This article was updated on March 15, 2001.
Despite winning an Oscar for its visuals in “The Matrix,” Manex Entertainment needs a kung-fu fighting superhero to win any chance of working on Warner Bros.’ upcoming sequels for the film.
Recent financial woes at Manex have prompted “Matrix” producers EON Enterprises and Village Roadshow not to award a $30 million contract to Manex’s visual f/x arm, opting instead for ESC Entertainment, a new facility founded by members of the Manex team that created the shots and technology for the first pic. Warner Bros. is distribbing the sequels beginning next year.
Manex, which had already done extensive pre-production work on the two sequels, is pursuing legal options to guarantee itself some part of the project.
Losing “Matrix” last week to ESC Entertainment, which only officially formed on Friday, is a definite blow to Manex. The company has been struggling to climb out of debt by bidding for more f/x contracts, and by launching other profit-margin-building arms, including an Internet and feature production division under the Manex Entertainment moniker.
The privately held Manex had been trying to raise additional funding to finance its new divisions, using the “Matrix” sequels and a new senior management team to help attract investors.
However, its Manex Interactive division shuttered after Christmas, and Manex has watched the departure of high-level execs, including its chief technology officer and engineers George Borshukov, Kim Libreri and Dan Piponi. That group recently received an Academy of Arts and Sciences certificate for technical achievement for developing a popular virtual cinematography software system that creates computer-generated virtual sets for pics, musicvideos and commercials. They are said to have ankled to join ESC Entertainment.
Layoffs are now likely to hit Manex’s core f/x arm, and some of its execs have already begun calling other facilities to place Manex’s artists.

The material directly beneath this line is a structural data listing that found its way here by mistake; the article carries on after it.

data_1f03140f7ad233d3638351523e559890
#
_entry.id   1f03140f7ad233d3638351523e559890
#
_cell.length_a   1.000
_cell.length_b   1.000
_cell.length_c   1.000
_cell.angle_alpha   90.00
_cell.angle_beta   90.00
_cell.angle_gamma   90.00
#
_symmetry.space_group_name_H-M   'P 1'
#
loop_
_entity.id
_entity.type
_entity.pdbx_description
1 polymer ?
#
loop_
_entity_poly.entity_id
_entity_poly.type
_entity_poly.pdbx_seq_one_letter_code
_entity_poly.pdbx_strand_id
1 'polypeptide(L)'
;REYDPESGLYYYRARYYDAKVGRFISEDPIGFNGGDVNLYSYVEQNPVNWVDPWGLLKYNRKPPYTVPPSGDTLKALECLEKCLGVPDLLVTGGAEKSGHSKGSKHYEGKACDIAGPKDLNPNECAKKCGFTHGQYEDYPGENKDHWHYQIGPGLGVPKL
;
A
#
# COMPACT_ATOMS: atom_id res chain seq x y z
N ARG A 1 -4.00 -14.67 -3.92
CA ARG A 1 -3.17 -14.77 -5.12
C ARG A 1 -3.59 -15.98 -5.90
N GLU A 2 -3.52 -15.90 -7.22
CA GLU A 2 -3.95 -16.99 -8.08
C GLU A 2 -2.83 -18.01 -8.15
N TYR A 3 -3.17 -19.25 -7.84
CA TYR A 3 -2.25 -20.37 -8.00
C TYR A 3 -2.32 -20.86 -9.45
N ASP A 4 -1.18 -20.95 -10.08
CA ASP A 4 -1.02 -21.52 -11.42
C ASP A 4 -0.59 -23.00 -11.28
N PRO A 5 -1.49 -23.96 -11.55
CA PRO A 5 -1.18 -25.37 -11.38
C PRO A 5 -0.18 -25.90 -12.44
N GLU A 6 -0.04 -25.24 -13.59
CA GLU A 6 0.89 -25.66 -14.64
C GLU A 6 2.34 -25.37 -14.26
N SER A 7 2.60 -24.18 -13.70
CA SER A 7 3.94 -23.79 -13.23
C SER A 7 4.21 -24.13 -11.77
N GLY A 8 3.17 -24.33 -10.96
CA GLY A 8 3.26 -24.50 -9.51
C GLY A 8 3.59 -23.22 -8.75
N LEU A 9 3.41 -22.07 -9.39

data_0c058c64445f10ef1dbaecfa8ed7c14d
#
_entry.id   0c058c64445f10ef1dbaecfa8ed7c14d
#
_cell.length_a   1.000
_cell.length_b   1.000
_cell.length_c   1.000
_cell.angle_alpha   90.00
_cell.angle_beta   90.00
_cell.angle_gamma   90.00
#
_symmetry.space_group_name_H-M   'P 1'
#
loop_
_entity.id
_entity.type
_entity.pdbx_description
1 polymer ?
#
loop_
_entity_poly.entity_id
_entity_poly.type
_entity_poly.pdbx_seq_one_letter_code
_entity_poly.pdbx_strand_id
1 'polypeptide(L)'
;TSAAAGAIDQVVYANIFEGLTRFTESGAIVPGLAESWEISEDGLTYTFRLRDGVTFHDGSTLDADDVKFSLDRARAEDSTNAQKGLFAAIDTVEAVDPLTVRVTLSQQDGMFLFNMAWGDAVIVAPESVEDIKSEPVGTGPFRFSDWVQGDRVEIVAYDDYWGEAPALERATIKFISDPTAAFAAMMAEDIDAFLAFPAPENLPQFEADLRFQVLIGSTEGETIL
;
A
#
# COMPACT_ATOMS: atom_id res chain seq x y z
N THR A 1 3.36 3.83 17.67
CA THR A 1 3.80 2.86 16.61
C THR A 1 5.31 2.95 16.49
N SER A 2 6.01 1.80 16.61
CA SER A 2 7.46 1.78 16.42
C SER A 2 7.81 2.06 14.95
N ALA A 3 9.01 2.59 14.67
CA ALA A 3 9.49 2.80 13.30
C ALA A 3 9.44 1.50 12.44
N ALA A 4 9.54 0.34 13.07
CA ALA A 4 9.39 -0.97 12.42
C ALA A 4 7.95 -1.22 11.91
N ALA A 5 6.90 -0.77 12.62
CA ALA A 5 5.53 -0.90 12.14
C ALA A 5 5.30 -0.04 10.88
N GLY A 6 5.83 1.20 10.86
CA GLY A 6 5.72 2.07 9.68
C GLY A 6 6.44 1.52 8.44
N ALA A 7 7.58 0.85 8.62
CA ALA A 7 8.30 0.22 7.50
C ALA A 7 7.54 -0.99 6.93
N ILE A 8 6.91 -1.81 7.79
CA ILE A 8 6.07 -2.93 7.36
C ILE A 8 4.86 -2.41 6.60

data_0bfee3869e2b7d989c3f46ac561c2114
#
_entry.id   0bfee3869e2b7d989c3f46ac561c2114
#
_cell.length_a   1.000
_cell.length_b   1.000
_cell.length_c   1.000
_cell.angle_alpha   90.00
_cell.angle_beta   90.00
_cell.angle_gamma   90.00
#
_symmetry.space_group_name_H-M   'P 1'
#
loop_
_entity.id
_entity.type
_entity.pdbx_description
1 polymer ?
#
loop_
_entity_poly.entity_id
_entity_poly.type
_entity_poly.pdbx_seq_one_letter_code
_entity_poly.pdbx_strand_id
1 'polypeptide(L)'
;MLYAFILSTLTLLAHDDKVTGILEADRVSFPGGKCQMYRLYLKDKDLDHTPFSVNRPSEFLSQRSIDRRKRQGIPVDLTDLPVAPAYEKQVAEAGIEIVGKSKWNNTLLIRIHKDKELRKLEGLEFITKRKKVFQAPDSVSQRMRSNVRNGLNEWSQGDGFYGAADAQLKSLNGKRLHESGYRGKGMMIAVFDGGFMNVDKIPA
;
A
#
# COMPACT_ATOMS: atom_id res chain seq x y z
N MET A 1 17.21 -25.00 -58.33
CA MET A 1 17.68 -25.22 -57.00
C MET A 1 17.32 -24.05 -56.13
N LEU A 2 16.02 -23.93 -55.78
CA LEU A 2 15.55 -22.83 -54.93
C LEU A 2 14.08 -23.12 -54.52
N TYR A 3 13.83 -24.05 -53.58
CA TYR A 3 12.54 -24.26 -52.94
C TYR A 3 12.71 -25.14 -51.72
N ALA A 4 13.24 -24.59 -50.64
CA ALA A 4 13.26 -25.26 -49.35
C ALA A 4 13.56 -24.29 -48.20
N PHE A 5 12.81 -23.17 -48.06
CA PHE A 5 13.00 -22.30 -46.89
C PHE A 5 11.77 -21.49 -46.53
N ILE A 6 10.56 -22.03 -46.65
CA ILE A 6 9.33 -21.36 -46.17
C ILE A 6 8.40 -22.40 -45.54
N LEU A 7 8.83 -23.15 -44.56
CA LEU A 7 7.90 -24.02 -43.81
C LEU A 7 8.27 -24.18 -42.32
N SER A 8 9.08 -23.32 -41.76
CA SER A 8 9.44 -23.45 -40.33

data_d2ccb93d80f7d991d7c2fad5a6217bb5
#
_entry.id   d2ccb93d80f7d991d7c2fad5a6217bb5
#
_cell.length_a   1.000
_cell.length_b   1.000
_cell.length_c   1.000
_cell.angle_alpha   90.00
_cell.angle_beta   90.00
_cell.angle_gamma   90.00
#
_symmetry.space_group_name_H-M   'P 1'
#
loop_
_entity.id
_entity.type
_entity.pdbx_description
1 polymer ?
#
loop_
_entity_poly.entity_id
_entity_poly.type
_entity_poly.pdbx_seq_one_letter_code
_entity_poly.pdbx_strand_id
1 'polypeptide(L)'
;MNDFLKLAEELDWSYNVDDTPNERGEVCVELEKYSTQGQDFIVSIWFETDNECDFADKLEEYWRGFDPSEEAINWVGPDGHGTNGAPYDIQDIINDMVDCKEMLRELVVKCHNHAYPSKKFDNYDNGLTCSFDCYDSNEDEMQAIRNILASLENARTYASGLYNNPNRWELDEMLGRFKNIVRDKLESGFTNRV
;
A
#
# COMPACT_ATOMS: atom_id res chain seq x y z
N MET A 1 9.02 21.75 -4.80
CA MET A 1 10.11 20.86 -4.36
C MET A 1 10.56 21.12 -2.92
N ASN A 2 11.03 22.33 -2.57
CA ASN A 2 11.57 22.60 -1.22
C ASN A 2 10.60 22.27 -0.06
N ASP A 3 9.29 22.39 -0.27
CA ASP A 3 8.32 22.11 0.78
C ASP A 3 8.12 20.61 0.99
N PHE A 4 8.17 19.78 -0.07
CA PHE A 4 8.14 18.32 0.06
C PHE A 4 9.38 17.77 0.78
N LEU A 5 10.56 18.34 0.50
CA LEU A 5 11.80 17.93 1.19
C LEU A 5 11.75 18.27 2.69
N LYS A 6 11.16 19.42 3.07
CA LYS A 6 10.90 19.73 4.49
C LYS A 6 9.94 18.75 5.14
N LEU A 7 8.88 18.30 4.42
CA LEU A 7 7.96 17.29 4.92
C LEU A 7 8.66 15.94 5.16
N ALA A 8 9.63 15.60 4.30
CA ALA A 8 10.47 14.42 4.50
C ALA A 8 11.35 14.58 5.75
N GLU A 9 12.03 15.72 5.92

Although details regarding ESC (pronounced “escape”) Entertainment are scant, it is known that Tom Davila has been tapped prexy of the company, based only minutes from Manex’s soundstage facility, and is hiring away many of Manex’s digital artists.
The company hopes to branch out and bid on films from other studios once the “Matrix” sequels are completed. While Warner Bros. is distribbing the pics, EON and Village Roadshow are producing and awarded the sequels contract to ESC Entertainment based largely on the fact that ESC is made up of the team that worked on the first “Matrix” film.
Despite rumors to the contrary, Warner Bros. said it is not climbing back into the f/x game and is not an owner in the new studio.
Warner Bros. shut down its own inhouse f/x facility, Warner Digital Studios, in 1997, after roughly a year in operation. It was deemed too expensive, and the studio, like others, began awarding its films to other major and well-established f/x houses.
Joint efforts continue
The split between Warner Bros. and Manex is somewhat surprising, considering that the two companies are still working together on several pics, including “13 Ghosts” and “Queen of the Damned,” and Warners is shooting part of both “Matrix” sequels at Manex-operated Alameda Naval Station near San Francisco. WB is, however, renting the soundstages from the city instead of directly from Manex.
Despite the switch, there’s still a chance that Manex ultimately may handle some of the f/x work on the $100 million sequels.
Manex had already been paid an undisclosed amount for pre-production work on the films. That effort included the development of proprietary facial-scanning software that is owned by Manex. Legal issues could arise, should ESC Entertainment try to use that software.
Said Manex Entertainment CEO Gary Kutcher: “Through Thomas V. Girardi and the law firm of Girardi and Keefe, Manex is in direct communications with John Schulman, executive veep and general counsel for Warner Bros. Manex is working diligently to resolve our differences and expects a positive outcome for all parties.”
Manex most recently created visuals for “Crouching Tiger, Hidden Dragon.” It also worked on “Almost Famous,” “American Beauty” and “Mission: Impossible 2.” It won its first Oscar for “What Dreams May Come.”